Thirteen days after James Chisholm tendered his resignation as interim city manager of Deltona, the City Commission Aug. 28 formally recognized his exit — and voted to cut short his time on the city’s payroll.
Chisholm abruptly quit Aug. 15, but his resignation letter informed the commission that the effective date of his departure would be Sept. 14. For the 30 days between Aug. 15 and Sept. 14, he wrote, he would be on “administrative leave.” Although he would no longer come to Deltona City Hall, Chisholm offered to be available for consultation, if needed.
Chagrined by Chisholm’s decision to leave the post for which he had been hired in October of last year, the commission opted to cut its ties with him and stop paying him immediately.
“I move to accept James V. Chisholm’s resignation effective the day that he left, Aug. 15th,” Mayor Santiago Avila Jr. said.
In keeping with parliamentary procedure, Avila passed the gavel to Vice Mayor Anita Bradford for her to preside over the debate.
Former City Commissioner David Sosa urged the City Commission to cease paying Chisholm.
“He took his football and went home on Aug. 15. Why would we start making it effective Sept. 14?” Sosa said.
Avila subsequently rescinded his motion and offered a stronger alternative motion.
“I move to terminate James V. Chisholm effective Aug. 15 and with a day of pay until Aug. 15,” Avila said, drawing some applause from the audience.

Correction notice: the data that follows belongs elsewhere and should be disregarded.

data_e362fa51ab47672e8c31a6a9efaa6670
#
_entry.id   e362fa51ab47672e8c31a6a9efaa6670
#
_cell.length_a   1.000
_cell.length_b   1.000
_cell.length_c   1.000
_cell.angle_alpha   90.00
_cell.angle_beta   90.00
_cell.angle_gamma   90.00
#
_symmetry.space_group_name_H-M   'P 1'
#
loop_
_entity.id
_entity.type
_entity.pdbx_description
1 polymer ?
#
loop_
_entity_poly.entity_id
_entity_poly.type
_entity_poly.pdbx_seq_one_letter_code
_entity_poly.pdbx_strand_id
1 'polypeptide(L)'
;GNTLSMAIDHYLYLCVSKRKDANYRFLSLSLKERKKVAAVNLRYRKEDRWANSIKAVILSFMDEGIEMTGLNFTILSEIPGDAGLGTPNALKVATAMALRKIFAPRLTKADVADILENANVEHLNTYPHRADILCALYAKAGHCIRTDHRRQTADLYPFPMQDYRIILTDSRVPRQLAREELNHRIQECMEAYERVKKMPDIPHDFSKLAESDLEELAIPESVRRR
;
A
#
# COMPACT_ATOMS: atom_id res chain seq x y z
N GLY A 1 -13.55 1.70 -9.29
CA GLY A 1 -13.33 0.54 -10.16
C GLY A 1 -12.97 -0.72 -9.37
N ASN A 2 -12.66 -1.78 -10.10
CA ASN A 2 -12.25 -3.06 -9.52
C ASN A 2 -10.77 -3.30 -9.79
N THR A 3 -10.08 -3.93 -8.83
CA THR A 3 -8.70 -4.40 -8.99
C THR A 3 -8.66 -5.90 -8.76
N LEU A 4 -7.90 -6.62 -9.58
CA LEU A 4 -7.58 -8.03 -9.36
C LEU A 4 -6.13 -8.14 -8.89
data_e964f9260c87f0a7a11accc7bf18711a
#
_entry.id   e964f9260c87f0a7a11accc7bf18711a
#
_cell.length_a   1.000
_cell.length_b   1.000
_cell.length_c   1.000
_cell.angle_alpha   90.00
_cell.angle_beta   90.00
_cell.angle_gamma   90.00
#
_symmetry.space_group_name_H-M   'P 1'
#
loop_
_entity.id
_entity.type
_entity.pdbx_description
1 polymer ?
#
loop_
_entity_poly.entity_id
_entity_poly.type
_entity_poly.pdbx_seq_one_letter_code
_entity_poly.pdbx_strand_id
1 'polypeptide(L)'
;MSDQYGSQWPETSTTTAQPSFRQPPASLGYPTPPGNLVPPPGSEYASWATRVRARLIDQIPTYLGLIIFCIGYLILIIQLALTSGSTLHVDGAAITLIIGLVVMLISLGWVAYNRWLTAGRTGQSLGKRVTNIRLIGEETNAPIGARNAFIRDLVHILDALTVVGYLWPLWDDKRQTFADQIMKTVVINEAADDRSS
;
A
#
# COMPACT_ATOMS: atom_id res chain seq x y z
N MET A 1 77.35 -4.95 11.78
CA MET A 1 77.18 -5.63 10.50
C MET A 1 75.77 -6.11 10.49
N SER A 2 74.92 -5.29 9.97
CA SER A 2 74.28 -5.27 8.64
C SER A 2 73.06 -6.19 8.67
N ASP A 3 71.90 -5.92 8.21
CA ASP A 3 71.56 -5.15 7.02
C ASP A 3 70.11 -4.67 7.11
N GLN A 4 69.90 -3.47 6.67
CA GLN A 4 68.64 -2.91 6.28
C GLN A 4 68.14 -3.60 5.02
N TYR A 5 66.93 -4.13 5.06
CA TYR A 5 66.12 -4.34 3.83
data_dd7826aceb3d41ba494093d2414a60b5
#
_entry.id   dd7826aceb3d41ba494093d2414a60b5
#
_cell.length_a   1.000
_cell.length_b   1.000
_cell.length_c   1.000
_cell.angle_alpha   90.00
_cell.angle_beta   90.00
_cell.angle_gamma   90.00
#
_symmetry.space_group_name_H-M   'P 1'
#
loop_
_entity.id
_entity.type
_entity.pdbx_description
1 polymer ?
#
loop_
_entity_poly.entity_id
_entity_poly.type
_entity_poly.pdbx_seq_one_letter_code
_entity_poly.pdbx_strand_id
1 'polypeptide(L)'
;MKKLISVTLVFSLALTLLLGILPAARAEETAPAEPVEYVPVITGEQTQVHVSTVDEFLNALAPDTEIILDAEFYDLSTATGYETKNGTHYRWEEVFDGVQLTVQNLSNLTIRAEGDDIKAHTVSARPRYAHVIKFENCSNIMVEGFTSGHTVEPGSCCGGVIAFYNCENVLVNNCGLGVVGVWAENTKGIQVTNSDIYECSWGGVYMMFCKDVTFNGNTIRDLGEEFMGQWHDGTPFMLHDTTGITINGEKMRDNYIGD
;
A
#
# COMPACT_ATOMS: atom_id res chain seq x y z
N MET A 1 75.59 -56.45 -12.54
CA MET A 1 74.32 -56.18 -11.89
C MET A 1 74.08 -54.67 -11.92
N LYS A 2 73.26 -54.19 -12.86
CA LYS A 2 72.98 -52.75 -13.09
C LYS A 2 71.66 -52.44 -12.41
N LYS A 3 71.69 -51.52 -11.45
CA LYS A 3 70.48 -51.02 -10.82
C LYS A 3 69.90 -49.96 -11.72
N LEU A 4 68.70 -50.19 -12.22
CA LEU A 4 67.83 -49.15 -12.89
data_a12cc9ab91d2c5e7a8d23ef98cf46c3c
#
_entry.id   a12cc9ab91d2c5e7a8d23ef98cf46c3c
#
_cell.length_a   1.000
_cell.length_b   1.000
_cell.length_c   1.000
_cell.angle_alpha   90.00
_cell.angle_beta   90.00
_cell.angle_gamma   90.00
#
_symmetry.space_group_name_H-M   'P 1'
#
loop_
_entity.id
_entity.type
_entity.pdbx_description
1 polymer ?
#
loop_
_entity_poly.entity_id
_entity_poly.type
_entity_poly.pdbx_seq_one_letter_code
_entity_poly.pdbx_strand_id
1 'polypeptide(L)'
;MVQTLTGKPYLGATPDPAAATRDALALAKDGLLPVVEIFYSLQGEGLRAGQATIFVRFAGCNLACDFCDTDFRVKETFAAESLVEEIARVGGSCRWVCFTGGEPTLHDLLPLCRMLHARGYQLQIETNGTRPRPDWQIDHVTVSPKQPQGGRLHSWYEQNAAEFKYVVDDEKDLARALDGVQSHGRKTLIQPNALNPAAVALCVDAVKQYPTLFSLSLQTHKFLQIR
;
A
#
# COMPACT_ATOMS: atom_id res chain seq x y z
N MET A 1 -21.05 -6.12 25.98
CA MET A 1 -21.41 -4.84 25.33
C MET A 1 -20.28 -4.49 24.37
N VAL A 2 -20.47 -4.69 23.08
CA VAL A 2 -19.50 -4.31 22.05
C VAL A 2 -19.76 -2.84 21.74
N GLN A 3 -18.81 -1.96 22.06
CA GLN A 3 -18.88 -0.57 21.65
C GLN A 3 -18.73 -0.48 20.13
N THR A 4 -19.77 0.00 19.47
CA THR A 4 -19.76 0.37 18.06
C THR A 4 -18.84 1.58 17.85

Commissioner Dana McCool seconded the mayor’s motion.
The City Commission voted 5-1 to end Chisholm’s tenure with Deltona on the day he turned in his resignation. The dissenting vote came from Commissioner Tom Burbank. Commissioner Maritza Avila-Vazquez was absent.
The Deltona City Commission hired Chisholm, who retired as city manager of Daytona Beach last year, to bring stability to the municipal government following the commission’s termination of former Acting City Manager John Peters. Peters had submitted his resignation in September 2022, with an effective date of Nov. 17. The Deltona City Commission terminated his employment Sept. 19 and named City Attorney Marsha Segal-George to fill both positions for about two weeks.
Chisholm was hired with the understanding he would work until Deltona hired a new permanent city manager. He also offered to assist the commission in selecting a new chief administrator.
In March, the City Commission entered into a contract with Chisholm, whereby he would receive a salary of $200,000 per year. The agreement also called for the city to pay for full medical, dental and vision insurance for him and his wife. In addition, the city agreed to pay into a private retirement fund an amount equal to what it would pay “if the city manager participated in the Senior Management Class with FRS [Florida Retirement System].”
Moreover, the contract called for the city to provide Chisholm a vehicle, along with fuel, maintenance, repairs and insurance, “without restriction of personal use.”
The Beacon has requested from Deltona City Hall information about the city’s final full payout to Chisholm, but thus far that information has not been released.